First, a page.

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Unit 1: Kinetics and Equilibrium








What factors affect rates? Give examples of each.

Nature of the reactants- physical state, surface area-Examples Li, Na, K react with
water at different rates, liquid gasoline burns slower that gas vapor, powders react
faster than larger chunks, dry solid reactants generally react slower than solutions of
the same reactants.
The concentration/pressures of the reactants -Examples many times a reaction rate
slows as the concentration of the reactants decrease. At any time an instantaneous rate
can be calculated from the negative slope of the tangent to the curve of time (x axis)
verses reactant concentration (y axis) or the positive tangent to the time verses product
The temperature at which the reaction occurs -ExamplesThe rate increases as the
temperature increases since more colliding particles will have the minimum energy to
The presence of a catalyst, enzymes -ExamplesCatalyst alter the
mechanism/pathway of the reaction. The activation energy is lowered and the steps in
the reaction vary from that without a catalyst.
Express the general rate of reaction in terms of the rate of change of each
reactant and each product in the following reaction (this is an instantaneous rate
used for relatively short time periods):
2 C2H6 (g) + 7 O2 (g) 4 CO2 (g) + 6 H2O (l)
Rate = -[ C2H6]/2t = -[ O2]/7t= [ CO2]/4t= [ H2O]/6t

Write the balance equation and rate law expression for the combination reaction
of NO (g) and O2 (g) to produce NO2 (g) if the reaction is second order in NO,
first order in O2 and 3rd order overall.
Rate = k[NO]2[O2]

2 NO (g) + O2 (g) 2 NO2 (g)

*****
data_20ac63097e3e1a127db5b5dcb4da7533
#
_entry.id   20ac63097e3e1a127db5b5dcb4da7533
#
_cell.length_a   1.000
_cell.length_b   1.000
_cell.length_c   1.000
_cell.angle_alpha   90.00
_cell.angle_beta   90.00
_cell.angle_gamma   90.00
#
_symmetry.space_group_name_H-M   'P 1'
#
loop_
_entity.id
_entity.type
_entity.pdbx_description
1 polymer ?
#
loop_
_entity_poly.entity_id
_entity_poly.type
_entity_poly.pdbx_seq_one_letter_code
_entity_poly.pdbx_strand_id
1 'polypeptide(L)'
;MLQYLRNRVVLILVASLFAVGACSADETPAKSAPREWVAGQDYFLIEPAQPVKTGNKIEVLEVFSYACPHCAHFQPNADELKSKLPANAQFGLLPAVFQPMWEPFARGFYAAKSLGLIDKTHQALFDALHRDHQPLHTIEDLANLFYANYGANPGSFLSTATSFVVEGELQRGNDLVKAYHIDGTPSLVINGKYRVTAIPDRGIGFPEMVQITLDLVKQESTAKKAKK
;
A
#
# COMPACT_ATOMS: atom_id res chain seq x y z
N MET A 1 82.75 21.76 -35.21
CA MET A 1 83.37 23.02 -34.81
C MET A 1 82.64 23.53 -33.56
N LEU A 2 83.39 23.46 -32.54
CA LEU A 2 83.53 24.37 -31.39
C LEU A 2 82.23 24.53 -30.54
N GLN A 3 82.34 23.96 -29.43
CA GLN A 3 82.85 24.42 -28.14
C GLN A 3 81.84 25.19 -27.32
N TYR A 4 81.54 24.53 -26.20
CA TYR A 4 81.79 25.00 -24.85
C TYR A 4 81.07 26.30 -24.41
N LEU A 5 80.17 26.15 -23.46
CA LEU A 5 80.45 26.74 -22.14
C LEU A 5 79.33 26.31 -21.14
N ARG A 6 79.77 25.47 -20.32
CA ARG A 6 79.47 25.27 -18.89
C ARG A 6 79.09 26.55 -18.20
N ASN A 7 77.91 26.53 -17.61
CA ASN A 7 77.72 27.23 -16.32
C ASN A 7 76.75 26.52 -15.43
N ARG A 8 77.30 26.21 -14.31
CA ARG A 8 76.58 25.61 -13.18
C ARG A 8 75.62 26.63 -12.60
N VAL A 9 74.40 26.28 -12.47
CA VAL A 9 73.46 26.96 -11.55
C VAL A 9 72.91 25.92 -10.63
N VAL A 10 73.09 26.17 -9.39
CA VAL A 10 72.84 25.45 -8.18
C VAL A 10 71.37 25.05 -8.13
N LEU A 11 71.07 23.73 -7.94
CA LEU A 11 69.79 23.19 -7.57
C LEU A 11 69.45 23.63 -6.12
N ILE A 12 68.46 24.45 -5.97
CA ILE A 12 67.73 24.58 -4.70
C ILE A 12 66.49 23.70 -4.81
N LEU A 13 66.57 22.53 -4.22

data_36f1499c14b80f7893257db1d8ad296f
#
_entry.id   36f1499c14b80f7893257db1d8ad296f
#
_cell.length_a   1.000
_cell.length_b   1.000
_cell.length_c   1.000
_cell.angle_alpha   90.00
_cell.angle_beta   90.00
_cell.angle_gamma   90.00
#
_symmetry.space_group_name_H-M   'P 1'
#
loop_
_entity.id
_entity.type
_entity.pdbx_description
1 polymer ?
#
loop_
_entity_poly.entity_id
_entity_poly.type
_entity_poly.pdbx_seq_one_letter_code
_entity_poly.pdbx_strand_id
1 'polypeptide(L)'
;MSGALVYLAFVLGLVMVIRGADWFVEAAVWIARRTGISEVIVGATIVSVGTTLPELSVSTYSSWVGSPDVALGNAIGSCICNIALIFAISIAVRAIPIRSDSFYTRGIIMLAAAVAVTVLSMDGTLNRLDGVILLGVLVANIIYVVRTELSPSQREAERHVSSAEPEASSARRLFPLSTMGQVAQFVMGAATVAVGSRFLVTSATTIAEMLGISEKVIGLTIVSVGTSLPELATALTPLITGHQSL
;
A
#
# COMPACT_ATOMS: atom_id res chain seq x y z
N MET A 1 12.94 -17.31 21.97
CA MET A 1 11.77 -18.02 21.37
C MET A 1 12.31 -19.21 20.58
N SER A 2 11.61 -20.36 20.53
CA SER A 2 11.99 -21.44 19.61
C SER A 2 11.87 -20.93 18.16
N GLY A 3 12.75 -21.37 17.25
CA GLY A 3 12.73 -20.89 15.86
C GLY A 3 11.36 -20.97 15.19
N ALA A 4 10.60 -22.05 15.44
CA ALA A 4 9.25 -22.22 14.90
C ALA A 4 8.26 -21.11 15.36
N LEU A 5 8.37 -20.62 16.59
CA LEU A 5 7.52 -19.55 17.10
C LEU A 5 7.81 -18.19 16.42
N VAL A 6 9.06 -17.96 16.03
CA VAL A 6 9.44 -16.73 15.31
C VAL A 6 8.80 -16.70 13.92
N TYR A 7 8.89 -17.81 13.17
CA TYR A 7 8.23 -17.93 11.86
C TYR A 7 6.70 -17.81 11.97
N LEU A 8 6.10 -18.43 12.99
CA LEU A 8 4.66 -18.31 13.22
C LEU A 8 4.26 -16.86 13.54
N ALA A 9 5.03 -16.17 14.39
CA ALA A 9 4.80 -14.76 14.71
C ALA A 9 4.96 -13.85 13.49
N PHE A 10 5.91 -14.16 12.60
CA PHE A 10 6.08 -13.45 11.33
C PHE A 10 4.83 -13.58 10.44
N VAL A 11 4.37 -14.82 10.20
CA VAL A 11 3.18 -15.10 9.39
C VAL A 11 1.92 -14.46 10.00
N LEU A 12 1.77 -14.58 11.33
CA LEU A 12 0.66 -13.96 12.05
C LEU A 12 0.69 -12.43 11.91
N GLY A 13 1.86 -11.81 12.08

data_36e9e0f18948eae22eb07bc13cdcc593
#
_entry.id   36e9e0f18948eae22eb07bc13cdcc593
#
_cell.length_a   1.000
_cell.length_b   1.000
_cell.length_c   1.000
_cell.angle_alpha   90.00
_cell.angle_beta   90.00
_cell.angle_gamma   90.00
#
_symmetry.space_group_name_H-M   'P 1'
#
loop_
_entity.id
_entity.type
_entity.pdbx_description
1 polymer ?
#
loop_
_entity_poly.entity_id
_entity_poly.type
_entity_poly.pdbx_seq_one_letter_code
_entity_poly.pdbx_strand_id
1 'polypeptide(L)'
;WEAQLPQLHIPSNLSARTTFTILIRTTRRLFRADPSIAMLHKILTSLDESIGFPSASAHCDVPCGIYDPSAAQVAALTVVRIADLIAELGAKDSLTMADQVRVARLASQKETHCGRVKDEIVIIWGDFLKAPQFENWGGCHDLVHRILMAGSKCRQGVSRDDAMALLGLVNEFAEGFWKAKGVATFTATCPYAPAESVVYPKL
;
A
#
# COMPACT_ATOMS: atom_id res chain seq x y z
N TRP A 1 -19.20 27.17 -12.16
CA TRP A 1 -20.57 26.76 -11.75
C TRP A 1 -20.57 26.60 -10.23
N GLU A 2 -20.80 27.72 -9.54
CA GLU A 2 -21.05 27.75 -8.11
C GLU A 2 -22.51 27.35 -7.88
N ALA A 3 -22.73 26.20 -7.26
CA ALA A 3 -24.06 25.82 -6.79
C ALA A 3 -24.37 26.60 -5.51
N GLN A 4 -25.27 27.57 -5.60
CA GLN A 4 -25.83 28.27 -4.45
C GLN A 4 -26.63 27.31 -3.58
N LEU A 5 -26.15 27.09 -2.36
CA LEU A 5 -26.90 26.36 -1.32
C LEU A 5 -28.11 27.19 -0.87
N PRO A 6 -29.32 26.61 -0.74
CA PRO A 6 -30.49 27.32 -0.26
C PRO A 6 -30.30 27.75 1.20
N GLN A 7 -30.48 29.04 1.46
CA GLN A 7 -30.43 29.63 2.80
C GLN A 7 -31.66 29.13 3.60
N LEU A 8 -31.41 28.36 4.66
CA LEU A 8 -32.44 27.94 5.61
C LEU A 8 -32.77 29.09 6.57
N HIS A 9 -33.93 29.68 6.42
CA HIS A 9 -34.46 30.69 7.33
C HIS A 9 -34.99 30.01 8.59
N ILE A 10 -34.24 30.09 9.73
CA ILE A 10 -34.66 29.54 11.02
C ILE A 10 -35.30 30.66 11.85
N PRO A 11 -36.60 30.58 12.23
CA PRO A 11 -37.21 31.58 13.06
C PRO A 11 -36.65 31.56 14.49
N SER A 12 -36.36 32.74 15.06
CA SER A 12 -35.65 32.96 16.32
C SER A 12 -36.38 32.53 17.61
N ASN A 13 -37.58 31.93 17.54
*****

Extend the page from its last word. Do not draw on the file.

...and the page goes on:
Rate data were collected for the following reaction at a particular temperature:
A + 2B C + 2D

Initial [A]

Initial [B]

0.20 M

0.10 M

Initial Rate
form. C
4.0 x 10 -4


0.20 M

0.30 M

0.60 M

0.30 M

0.40 M

0.20 M

1.2 x 10 -3
3.6 x 10 -3

What is the order of the reaction with respect to A, B, and overall?

[A] = 1; [B] = 1; overall = 2
What is the rate law expression?
Rate = k[A] [B]
What is the value of k?
k = 0.020 M-1min-1
Calculate the rate for experiment 4. Rate = 1.6 x 10-3 M/min

Consider a graph where x is time in seconds and y is the concentration of

reactant A in Molarity, [A]. The graph shows a straight line whose y intercept is
0.400 M and the slope is -0.0350 M/sec for the reaction: A Products
What is the order of the reaction?
Write the rate law expression.
Rate =k
Determine the rate constant, k, for this reaction. k = 0.0350 M/sec

The reaction 2A products is second order in A and has the form Rate = k[A] 2
where k has the value 6.0 x 10-4 M-1 min-1. The reaction is at an initial
concentration of 0.100 M and 318K.
How long is the first half-life?
t1/2 = 1.7 x 104 min; 280 hr
How much time is required for the concentration to reach 0.085 M?
2.9 x 103 min

According to collision theory, to have an effective collision reactants must be in

the proper ORIENTATION towards each other at the time of collision and
have THE MINIMUM ENERGY REQUIRED, Ea to rearrange outer electrons in
breaking bonds and forming new ones.

The following is a proposed mechanism:

A + B <==> AB
(fast, equilibrium)
AB + A A2B
A2B + B A2 + B2
What is the overall equation for this mechanism? 2 A + 2B A2 + B2
What is the rate law expression for the mechanism? Rate =k[A]2[B]
What happens to the initial rate of formation of AB (step 1) if the
concentrations of A and B are both doubled? Rate =k[2A][2B] 2 x 2 = 4
the rate is 4 times greater
What happens to the rate of the reaction if the concentrations of A and B
are both doubled?
Rate =k[2A]2[2B] 22 x 2 = 8, the rate is 8 times greater
Which letter(s) represents a reaction intermediate? AB, A2B

The activation energy for a given reaction is 95 kJ/mol. If the rate constant is